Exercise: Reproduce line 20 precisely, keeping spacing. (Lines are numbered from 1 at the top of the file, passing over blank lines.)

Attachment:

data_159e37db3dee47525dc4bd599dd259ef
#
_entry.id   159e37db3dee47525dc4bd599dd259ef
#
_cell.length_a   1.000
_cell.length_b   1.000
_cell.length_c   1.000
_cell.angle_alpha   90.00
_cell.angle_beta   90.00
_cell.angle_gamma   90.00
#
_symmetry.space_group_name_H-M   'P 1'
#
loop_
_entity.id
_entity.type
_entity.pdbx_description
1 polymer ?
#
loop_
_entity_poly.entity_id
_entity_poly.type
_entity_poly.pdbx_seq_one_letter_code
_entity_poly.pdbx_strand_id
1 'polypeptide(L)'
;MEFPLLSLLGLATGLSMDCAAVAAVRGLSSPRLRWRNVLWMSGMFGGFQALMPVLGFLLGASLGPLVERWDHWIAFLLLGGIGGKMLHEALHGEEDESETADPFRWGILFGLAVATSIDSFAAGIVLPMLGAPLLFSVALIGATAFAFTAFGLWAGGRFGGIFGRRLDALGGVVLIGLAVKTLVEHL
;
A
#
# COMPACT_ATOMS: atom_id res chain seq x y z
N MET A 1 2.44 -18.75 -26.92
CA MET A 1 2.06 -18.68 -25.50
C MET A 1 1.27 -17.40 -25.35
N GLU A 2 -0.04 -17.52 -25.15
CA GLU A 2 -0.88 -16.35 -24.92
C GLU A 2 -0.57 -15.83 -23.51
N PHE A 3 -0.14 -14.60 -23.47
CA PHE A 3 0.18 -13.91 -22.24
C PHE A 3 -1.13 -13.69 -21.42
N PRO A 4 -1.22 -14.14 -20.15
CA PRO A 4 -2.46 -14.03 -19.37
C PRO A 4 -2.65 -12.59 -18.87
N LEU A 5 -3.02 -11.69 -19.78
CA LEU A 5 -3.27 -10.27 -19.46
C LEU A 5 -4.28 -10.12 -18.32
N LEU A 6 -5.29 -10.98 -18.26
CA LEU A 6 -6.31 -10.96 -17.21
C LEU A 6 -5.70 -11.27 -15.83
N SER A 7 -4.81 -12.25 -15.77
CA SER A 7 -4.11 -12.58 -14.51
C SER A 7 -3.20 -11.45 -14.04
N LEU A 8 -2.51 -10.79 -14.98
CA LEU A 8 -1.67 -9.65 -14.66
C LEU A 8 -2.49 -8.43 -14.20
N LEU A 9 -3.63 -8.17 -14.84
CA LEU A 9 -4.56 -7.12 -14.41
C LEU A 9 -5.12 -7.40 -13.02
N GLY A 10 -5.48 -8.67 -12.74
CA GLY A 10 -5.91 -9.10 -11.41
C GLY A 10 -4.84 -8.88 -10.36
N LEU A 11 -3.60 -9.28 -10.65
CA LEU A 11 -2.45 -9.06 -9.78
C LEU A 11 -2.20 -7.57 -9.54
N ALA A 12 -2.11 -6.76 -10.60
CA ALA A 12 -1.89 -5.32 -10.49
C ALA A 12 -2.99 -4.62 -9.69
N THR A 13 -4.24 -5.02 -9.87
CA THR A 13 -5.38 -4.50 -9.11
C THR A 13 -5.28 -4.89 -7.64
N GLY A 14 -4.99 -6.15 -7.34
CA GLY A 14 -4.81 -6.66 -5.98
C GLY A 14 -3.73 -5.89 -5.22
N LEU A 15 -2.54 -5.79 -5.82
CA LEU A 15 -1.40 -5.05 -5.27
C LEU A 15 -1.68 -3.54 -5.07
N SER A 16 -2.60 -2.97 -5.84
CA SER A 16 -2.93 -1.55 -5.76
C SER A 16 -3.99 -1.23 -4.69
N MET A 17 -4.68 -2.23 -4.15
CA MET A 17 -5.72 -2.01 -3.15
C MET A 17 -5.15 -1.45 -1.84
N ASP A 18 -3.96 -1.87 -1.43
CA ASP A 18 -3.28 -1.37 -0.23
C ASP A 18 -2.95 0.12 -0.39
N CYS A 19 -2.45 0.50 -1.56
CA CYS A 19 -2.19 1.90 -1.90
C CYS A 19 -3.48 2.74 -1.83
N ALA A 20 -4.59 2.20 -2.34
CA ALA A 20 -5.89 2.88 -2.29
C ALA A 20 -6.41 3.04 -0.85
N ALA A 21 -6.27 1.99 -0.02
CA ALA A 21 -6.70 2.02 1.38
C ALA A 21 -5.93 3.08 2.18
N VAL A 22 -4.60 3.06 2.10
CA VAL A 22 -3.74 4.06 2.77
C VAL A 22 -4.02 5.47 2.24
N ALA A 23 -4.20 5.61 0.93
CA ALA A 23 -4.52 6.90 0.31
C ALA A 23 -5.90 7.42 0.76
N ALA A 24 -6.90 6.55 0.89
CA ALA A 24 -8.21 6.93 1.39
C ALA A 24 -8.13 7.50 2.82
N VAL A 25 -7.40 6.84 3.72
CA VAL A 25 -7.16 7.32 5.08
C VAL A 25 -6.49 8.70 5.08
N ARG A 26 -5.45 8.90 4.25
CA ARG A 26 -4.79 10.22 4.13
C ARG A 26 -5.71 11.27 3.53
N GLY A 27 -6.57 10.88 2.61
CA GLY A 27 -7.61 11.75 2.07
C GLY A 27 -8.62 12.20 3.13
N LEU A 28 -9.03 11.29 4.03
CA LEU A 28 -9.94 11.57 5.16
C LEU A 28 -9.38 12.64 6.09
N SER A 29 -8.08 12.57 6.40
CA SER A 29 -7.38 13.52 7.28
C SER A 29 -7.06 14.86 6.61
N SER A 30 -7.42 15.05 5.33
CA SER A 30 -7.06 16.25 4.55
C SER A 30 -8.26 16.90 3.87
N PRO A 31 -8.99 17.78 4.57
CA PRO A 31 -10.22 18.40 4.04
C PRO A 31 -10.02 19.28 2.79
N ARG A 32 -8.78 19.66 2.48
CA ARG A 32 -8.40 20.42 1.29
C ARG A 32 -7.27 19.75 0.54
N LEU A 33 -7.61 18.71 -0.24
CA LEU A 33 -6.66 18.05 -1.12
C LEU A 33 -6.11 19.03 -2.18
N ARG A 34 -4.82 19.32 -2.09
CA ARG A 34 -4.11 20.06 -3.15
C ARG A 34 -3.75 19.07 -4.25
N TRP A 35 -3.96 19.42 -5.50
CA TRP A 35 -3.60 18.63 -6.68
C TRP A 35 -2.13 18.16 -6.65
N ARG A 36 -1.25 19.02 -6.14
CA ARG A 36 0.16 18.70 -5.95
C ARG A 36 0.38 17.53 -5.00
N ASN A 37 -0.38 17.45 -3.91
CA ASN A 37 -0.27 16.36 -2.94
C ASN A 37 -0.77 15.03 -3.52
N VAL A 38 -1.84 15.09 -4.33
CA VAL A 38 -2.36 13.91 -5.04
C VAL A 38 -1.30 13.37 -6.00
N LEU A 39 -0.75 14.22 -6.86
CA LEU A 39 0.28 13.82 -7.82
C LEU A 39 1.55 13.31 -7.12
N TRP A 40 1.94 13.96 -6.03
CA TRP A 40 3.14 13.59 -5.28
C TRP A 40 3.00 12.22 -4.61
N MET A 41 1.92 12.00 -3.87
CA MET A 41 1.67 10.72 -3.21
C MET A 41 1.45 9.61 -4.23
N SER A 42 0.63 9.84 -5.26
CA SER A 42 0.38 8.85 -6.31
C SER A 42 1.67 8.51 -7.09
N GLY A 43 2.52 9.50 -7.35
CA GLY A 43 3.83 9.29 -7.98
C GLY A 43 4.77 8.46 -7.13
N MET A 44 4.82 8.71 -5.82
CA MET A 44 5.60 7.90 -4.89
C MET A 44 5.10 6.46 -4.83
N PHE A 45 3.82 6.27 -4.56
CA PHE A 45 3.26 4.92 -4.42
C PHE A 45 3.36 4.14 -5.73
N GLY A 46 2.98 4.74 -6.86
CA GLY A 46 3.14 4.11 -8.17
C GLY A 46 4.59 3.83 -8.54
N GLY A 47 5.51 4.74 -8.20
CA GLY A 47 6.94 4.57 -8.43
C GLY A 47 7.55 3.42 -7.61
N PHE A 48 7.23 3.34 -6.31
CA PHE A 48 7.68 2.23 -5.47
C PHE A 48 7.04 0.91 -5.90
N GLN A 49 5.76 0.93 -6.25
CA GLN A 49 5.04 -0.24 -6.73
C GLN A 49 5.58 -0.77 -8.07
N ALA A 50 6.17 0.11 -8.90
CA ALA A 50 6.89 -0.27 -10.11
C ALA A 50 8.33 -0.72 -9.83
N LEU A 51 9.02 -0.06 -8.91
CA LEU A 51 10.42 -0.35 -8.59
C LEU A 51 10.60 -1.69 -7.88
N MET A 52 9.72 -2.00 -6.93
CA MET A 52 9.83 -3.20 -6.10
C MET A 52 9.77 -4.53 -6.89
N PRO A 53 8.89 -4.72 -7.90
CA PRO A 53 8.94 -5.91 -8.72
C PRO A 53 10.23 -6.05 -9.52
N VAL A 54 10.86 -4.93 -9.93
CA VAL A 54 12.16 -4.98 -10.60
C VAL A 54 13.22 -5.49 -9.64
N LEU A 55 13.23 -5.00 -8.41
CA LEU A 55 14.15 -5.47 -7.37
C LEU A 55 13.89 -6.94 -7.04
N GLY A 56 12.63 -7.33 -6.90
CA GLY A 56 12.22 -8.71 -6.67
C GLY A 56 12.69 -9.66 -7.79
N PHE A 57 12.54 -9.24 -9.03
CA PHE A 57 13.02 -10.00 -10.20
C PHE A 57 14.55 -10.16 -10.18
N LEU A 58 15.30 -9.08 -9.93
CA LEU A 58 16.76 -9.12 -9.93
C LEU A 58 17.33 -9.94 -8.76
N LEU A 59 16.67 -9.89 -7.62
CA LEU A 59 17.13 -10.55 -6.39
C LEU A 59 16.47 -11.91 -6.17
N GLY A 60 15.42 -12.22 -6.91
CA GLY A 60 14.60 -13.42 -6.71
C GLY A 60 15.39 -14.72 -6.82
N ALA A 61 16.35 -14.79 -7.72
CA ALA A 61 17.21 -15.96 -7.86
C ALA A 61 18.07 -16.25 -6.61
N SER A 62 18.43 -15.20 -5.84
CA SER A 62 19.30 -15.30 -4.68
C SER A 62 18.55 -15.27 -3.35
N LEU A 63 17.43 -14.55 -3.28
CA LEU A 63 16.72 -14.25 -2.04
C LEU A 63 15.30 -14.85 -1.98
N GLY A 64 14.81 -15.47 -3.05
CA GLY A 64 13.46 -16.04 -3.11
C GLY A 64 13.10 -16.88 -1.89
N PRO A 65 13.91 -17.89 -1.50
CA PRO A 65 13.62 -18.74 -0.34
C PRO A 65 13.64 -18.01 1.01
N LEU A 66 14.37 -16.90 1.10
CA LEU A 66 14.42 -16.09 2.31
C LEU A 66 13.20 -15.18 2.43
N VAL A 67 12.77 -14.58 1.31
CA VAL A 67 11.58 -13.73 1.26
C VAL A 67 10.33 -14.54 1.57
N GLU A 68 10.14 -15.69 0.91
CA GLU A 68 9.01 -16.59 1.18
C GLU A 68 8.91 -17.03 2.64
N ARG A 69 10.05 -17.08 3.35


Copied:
loop_